Describe the plot of your new novel
Almost Love, the second Tim Yates novel, begins with the unexplained disappearance of Dame Claudia McRae, a renowned female archaeologist. Yates is ordered to investigate, which he does with a bad grace, because the discovery of a body in a park in Spalding confirms his growing suspicion that there is a professional drugs ring operating in the area and he would prefer to concentrate on that. The police fear that Claudia has been murdered because a thick daub of blood is discovered on an inside wall in her cottage, but tests reveal that the blood is not hers. It emerges that there are links between the two cases. Tom Tarrant, a social worker trying to help two terrified boys who’ve been persuaded to act as couriers for the drugs ring, is a pivotal figure. He is married to Alex Tarrant, the Secretary of the Archaeological Society, who embarks on an affair with Edmund Baker, the County Heritage Officer. Both Alex and Tom unwittingly get drawn into the crimes, he through his job, she because of the affair.
DI Yates is not middle-aged, paunchy, disappointed, semi-alcoholic or lonely, but young and go-ahead. Did you base him on someone that you know?
None of the characters in my novels is based on a real person, although there are some elements of people that I know in them. I didn’t want Yates to be a cliché, but it’s harder to create a character who is usually very positive (although Tim has his fair share of problems) and not an introvert. Tim can be quite brash, but he’s becoming more self-aware in Almost Love.
Why did you set the Yates novels in Spalding?
It’s the town I grew up in, but the books are in no sense autobiographical. I chose to set them in this area because I am a strong believer in the importance of topography in crime fiction, and the other regions in Britain that I know well – the Pennines, Yorkshire and London – already feature prominently in the work of other modern crime writers.
Is Spalding particularly inspirational for you?
I’ve certainly been inspired by real buildings and places in and around Spalding. The Archaeological Society in Almost Love is very loosely based on my knowledge of Spalding Gentlemen’s Society, a 300-year-old scientific and literary club which still flourishes. The premises in In the Family where the murder of Doris Atkins takes place owe some detail to the house and shop where my grandmother and great uncle lived when I was a child. This house was a time capsule, a monument to the taste of a lower middle class couple (my great-grandparents) when they set up home in the 1890s. That two of their now elderly children still lived there in the 1960s and had barely altered it in three quarters of a century didn’t then strike me as odd. I’m fascinated by the way in which everyone – except very young children – lives partly in the past. We each begin to create a personal myth composed of memories, places and things long before childhood is over. But it is rare today to find people who live so completely in the past as they did. The third Yates novel, which I’m working on at the moment, focuses on an even more extraordinary house that I knew as a child: it contained some nineteenth century artefacts which, in retrospect, were sensational.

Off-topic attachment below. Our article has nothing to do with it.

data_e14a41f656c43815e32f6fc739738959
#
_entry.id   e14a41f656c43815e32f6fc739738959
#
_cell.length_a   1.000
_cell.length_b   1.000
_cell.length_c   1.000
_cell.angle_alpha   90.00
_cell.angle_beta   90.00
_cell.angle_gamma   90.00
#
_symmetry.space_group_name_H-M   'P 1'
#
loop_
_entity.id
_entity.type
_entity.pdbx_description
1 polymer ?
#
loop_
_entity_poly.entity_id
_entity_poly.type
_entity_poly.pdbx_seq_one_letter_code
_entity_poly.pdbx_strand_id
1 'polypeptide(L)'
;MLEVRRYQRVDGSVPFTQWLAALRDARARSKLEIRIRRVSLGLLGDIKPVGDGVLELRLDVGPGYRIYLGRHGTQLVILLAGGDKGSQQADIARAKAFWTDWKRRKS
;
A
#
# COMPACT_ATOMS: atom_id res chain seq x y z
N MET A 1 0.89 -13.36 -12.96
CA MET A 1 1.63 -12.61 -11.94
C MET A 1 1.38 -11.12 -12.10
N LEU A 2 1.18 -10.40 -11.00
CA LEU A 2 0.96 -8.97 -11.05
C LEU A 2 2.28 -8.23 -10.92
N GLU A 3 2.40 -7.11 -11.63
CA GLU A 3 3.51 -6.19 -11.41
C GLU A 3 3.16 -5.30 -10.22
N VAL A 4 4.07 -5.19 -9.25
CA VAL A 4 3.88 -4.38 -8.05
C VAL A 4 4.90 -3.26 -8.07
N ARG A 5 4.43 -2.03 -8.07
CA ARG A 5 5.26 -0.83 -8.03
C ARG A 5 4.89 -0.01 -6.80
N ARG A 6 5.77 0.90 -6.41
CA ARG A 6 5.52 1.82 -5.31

You’ve had quite a varied career. Can you tell us a little about it?
I started work as the purchasing manager for a library supplier, becoming the managing director of the company, and then the sales and marketing director of a much larger company. I was the MBA course director at the University of Huddersfield for three years, returning to the book industry to run Waterstones campus bookshops. My last ‘real’ job was business development director at Waterstones. As a bookseller, I’ve organised events for many famous writers, including Roy Hattersley, Jeffrey Archer, Claire Rayner, Sue Townsend and David Baddiel. For the past twelve years I’ve provided freelance business development advice and market research to the publishing and bookselling communities. I still work at this, but I’m now spending more time on events, running writers’ workshops and, of course, the writing itself.
How long have you been writing and how did you come to be published by Salt?
I’ve been writing for most of my life. There are several novels and short stories which I’m unlikely to attempt to get published. I once showed some of my work to Liz Calder, who said that I could write but needed to make my writing more mainstream. I decided that it might help me to try crime: I’ve always been interested in crime novels. I asked Chris Hamilton-Emery, founding director of Salt Publishing, to mentor me and he agreed. In the Family, the first of the DI Yates novels, was the result. It was not a foregone conclusion that Salt would publish the novel, but Chris was delighted with it and chose it as the lead title for the then newly-launched Salt crime list. I still work hard at the quality of the writing. I’ve been described as a literary crime writer.
What are your plans for the future?
I’m trying to ensure that Almost Love finds as many readers as would like to read it. I’ve had several launch events – I’m particularly grateful to Christine Hanson at Bookmark in Spalding, Sam Rahman at Waterstones Gower Street and Alison Cassels at Wakefield One – with more planned for the autumn. If any of your readers would like me to speak at local shops, libraries or book clubs, or just do a signing session, I’d be delighted to hear from them. I appreciate it very much when people read my blog or post comments on it. It is at www.christinajamesblog.com. More about Almost Love can be found there and also at http://www.saltpublishing.com/shop/products.php?cat=114
Christina James can be contacted at email@example.com.